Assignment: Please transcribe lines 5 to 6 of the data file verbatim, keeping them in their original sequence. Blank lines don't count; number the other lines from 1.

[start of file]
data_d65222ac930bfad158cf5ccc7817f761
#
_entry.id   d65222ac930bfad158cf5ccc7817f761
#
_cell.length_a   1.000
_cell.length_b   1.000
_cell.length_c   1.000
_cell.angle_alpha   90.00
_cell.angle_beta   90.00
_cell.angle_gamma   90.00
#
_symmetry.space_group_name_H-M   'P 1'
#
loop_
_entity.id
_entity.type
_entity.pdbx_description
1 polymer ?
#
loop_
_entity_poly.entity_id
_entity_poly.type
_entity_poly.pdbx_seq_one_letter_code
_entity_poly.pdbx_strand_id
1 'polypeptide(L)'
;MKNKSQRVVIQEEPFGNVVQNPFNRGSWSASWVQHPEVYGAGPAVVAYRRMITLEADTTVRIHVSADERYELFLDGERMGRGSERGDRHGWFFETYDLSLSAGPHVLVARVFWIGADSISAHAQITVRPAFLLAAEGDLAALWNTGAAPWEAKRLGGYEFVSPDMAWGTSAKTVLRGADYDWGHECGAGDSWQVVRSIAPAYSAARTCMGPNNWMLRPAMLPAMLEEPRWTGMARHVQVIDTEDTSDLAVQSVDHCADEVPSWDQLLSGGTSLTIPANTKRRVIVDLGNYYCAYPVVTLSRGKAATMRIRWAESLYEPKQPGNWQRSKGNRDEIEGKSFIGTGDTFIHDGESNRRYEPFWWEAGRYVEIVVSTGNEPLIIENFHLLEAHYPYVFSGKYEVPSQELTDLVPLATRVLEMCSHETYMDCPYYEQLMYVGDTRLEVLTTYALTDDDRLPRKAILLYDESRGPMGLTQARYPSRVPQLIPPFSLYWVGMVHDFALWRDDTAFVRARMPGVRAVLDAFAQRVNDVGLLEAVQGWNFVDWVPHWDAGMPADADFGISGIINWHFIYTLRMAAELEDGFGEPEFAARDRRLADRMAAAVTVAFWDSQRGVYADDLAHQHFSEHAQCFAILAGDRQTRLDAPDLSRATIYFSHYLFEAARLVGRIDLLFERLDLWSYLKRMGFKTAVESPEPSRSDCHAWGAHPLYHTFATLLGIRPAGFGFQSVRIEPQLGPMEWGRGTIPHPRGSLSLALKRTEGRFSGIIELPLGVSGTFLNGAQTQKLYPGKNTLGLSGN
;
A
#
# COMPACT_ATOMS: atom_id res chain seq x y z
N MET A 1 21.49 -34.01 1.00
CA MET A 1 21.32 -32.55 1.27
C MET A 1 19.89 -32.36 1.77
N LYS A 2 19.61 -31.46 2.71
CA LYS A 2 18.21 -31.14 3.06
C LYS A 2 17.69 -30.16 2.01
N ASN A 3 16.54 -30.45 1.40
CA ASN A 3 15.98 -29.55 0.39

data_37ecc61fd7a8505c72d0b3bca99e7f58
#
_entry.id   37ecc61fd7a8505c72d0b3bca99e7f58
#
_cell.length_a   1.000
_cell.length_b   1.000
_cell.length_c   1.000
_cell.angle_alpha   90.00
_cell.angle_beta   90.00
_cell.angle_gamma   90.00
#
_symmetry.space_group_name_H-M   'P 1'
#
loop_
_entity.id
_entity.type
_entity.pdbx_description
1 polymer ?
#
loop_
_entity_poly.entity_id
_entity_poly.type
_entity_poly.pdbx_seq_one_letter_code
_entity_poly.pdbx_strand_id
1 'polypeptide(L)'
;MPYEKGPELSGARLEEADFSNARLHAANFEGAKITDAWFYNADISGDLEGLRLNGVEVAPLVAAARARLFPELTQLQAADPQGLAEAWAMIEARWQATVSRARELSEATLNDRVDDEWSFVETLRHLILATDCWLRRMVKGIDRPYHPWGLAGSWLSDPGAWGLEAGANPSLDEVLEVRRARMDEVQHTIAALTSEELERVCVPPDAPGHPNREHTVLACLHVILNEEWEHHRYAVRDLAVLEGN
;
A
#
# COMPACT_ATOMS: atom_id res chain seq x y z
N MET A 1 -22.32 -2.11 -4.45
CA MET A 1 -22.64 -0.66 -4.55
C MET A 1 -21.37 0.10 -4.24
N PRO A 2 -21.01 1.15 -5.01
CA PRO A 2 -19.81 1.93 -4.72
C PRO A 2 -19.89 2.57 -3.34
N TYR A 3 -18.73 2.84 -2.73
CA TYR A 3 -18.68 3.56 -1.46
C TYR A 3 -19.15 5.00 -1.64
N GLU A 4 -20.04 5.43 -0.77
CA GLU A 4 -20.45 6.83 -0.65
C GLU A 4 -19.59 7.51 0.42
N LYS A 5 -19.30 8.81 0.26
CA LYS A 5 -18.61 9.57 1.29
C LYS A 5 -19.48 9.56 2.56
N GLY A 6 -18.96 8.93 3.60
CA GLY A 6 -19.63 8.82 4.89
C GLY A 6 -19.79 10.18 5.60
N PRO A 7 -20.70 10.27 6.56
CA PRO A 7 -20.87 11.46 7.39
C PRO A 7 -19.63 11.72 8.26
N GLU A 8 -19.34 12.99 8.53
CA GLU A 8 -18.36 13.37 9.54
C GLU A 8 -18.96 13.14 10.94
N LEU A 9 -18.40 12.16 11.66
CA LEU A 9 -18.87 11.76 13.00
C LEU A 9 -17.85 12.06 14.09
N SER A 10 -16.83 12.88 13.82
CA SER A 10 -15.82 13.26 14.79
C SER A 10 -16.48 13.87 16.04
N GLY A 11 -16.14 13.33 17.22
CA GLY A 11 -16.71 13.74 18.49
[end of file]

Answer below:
_cell.length_a   1.000
_cell.length_b   1.000